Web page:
Letters tell an interesting story
Posted by Mitch Kokai at 11:34 AM
To its credit, Newsweek publishes this week letters both supporting and criticizing its recent global warming cover story.
You might expect me to highlight the letters panning the magazine. But while those letter writers made some good points, I found more interesting some of the other observations.
For instance, one Rhode Island woman criticized Newsweek for focusing on the politics of the global warming debate, rather than the science. She ends her letter this way:
The good news is that many of the efforts put forward to reduce human contributions to warming are positive from a cultural and general environmental perspective regardless of whether they will materially affect warming. But because global warming has taken on the religious fervor of the temperance movement, it risks imposing rules that may harm developing nations and, by knee-jerk ridicule of those with differing perspectives, it creates a climate that is inhospitable to discovering the truth.
The second sentence makes sense. But it's the first sentence that seems to point to a reason for the "religious fervor." The remedies sought are "positive from a cultural and general environmental perspective regardless of whether they will materially affect warming."
In other words, it doesn't matter whether these changes will actually do anything to meet the stated goal. We should do all of these things anyway. Once you understand that mindset, the vehemence of the global warming alarmists makes sense.
The next letter offers further evidence. A retired Staten Island college professor calls the cover story a "superb, well-researched and -written, comprehensive, much-needed debunking." He then offers this information:
[L]ivestock agriculture emits more greenhouse gases (in CO2 equivalents) than all the world's transportation sources combined, and the report projects that the number of farmed animals will double in the next 50 years. So among the many steps essential to avoid the potential unprecedented catastrophe from global warming, a major shift toward plant-based diets is essential.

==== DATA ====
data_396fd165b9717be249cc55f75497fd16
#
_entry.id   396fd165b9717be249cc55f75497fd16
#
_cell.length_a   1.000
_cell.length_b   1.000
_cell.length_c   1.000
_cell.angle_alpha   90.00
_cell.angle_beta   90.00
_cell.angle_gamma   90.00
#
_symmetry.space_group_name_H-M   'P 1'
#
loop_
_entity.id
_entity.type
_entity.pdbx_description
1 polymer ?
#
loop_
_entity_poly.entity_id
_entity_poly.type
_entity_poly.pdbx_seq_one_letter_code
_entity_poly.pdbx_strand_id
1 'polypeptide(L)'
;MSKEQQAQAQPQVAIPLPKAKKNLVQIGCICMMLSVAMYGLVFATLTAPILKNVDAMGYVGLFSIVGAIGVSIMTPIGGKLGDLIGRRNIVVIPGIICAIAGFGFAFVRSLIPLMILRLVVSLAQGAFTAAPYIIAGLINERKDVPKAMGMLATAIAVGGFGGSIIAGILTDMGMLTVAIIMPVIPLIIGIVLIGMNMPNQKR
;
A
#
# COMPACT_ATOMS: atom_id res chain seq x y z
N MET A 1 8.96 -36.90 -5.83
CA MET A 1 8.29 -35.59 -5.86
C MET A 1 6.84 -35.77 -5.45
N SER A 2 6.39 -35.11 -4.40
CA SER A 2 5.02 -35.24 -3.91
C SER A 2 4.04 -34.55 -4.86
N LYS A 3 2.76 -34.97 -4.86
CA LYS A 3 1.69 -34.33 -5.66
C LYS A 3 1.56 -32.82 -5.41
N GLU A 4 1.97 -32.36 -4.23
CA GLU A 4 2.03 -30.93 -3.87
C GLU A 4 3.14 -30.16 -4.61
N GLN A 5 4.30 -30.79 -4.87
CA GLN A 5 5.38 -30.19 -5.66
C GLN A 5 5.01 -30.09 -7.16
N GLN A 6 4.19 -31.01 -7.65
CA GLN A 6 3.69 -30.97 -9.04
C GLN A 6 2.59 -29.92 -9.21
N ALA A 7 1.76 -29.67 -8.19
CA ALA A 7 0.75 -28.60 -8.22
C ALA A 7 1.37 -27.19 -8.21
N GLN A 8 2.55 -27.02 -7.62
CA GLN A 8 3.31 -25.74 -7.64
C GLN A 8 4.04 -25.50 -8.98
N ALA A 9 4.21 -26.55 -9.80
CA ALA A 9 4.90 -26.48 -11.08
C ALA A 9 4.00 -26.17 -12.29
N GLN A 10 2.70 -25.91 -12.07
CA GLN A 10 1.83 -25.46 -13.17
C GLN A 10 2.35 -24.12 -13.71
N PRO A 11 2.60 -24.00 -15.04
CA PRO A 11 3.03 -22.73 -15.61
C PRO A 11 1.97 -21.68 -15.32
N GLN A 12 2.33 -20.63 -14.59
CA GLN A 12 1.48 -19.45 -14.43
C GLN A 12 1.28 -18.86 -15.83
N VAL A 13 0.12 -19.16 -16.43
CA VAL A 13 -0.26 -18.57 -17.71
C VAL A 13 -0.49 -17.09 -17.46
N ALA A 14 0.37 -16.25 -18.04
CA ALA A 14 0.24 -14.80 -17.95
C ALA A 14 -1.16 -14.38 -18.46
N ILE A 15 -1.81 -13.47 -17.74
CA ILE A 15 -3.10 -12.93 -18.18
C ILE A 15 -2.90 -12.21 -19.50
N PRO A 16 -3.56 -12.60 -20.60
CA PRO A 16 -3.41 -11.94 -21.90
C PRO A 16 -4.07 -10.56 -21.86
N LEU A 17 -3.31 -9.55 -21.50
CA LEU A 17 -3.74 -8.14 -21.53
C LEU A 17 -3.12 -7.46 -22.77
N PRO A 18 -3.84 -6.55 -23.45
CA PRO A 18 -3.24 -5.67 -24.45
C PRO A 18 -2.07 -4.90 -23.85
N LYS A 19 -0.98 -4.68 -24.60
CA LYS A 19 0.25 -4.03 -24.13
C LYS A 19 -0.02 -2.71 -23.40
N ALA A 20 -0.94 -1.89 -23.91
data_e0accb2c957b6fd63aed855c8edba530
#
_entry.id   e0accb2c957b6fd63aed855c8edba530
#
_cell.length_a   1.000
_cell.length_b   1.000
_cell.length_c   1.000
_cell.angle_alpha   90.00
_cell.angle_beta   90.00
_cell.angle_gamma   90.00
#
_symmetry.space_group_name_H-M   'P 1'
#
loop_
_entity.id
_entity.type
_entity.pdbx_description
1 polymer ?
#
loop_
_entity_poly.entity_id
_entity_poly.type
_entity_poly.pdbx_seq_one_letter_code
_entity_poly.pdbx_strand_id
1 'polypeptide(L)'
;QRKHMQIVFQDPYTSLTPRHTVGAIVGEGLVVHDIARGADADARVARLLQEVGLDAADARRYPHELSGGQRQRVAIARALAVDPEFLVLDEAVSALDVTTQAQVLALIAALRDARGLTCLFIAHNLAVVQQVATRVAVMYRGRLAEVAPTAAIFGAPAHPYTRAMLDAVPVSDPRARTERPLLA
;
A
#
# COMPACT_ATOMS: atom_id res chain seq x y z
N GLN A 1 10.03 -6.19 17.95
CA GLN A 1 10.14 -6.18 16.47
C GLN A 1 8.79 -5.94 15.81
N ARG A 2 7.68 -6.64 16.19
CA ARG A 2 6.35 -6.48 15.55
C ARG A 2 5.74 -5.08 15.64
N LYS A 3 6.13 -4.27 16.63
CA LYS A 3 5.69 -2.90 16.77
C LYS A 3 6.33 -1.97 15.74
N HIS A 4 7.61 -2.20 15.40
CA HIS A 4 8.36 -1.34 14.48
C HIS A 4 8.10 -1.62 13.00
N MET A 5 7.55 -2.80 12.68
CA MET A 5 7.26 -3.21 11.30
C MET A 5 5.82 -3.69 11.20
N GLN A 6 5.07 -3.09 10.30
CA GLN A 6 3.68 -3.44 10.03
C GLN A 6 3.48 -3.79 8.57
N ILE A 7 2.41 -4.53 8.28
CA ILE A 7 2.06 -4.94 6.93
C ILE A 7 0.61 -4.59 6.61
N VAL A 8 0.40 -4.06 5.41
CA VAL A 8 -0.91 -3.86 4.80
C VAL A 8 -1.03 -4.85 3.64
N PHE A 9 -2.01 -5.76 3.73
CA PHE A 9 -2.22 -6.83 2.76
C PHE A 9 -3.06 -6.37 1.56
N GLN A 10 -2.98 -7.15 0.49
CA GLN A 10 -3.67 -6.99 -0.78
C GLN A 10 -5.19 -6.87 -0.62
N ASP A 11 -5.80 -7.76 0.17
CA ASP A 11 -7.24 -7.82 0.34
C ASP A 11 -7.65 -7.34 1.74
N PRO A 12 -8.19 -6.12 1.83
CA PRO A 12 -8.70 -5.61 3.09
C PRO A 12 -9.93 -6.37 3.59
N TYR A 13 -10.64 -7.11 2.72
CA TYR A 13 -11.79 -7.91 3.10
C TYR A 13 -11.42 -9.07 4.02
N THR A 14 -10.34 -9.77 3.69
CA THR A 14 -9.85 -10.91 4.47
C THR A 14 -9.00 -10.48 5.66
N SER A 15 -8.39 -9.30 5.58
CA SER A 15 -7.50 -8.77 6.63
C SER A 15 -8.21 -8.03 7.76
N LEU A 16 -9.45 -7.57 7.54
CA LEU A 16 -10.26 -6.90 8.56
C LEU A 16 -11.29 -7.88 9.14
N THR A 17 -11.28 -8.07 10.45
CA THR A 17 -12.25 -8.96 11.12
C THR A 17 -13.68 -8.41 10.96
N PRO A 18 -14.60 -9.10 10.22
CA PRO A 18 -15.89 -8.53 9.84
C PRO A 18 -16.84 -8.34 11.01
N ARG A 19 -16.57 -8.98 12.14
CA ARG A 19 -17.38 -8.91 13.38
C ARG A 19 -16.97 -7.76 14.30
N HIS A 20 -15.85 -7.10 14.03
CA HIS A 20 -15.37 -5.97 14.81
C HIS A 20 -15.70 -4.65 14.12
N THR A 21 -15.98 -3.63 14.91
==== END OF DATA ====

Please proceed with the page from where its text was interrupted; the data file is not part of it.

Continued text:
Using the mindset expressed in the previous letter, it doesn't matter whether livestock are actually contributing to global warming, or whether reducing the growth in livestock populations would affect global warming. We should all be vegetarians anyway, so forcing people to move toward a "plant-based" diet would be "good news."
Please bear with me as I address one more letter. A California man faults Newsweek for failing to come to grips with "risk assessment" in its cover story.
If we do everything that is needed to lessen the threat, and we are wrong, then there has been no real harm done. For those who believe that man-made global warming is real, the consequences of being wrong are that we will have spent some money and affected the way we live to some extent. On the other hand, if we follow those who deny that global warming is not man-made, then we will have disrupted the world in ways that can only have very negative consequences.
Once again, here's evidence of the notion that we should change the way we live — regardless of the potential benefits. Force everyone to drive a hybrid? Use those squiggly light bulbs? Dial back energy use to 19th century levels? Substantially raise prices for those who can least afford higher prices? It's a small price to pay for changes we should make anyway.
No wonder there's little room for rational debate.
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